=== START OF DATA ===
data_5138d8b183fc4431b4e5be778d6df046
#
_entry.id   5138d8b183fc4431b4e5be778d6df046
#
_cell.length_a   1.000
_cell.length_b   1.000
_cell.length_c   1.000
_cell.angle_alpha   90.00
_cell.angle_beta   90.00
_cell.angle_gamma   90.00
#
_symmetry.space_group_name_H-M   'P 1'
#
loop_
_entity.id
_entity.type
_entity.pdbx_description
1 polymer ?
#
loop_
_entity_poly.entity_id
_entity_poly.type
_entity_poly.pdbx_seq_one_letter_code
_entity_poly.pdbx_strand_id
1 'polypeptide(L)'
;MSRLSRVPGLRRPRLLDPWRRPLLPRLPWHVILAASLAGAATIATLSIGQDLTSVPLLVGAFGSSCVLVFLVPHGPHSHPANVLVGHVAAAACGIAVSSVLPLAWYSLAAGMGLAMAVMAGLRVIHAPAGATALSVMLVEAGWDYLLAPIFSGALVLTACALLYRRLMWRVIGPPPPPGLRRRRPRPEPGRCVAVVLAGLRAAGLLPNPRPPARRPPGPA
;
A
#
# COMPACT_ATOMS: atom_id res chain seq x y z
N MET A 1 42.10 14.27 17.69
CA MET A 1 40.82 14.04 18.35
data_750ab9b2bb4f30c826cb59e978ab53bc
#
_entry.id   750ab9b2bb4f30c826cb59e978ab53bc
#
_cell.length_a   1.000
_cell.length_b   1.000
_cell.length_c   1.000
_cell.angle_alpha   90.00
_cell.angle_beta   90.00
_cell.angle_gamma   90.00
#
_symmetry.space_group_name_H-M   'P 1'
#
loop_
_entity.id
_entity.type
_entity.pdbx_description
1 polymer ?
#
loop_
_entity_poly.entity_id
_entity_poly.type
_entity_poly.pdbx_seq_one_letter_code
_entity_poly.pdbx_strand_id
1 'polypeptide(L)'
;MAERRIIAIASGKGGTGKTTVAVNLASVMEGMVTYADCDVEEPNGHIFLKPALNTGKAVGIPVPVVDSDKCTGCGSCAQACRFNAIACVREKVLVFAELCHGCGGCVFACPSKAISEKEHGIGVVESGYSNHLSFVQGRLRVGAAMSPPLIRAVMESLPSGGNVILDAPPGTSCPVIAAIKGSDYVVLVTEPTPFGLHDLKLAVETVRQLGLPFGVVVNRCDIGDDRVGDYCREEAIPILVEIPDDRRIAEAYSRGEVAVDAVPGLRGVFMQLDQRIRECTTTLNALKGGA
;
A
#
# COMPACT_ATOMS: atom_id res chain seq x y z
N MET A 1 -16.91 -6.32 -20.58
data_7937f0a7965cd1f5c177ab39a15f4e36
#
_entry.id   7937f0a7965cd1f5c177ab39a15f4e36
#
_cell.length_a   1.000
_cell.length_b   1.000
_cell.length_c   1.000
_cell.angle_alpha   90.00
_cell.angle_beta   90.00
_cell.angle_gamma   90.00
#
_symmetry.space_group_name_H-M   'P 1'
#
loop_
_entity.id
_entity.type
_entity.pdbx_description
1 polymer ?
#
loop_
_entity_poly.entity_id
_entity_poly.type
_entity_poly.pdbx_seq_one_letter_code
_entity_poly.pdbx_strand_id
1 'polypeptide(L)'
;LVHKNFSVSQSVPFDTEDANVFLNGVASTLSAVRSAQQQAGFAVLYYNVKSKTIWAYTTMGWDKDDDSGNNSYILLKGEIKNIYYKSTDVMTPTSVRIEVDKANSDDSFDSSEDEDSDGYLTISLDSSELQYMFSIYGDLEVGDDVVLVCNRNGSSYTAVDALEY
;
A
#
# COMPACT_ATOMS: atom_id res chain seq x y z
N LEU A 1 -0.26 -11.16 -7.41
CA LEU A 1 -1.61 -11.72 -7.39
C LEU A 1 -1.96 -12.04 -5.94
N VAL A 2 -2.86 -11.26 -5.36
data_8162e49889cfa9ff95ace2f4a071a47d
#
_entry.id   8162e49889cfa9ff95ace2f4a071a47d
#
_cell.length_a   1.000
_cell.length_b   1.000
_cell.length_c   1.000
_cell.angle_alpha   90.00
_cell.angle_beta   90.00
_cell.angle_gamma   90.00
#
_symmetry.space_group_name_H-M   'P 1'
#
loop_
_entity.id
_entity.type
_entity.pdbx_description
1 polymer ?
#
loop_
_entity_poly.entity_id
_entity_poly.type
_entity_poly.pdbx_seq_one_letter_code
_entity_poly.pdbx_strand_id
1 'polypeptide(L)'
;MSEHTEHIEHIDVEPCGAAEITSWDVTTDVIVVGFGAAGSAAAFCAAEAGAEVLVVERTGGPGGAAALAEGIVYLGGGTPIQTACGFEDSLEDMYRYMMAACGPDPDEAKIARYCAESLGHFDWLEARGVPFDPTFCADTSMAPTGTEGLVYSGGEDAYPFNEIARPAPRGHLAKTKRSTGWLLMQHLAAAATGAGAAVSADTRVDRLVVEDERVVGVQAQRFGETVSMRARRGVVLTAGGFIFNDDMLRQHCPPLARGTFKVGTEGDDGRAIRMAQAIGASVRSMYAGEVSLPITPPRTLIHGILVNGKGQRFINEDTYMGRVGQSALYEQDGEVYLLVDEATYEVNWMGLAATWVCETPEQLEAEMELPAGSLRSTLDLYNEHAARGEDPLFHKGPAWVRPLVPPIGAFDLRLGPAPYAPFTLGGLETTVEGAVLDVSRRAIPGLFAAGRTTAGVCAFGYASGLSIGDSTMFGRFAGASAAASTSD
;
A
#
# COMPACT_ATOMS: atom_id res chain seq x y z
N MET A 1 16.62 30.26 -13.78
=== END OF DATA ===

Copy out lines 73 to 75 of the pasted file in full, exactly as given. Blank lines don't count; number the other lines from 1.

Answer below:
_cell.angle_gamma   90.00
#
_symmetry.space_group_name_H-M   'P 1'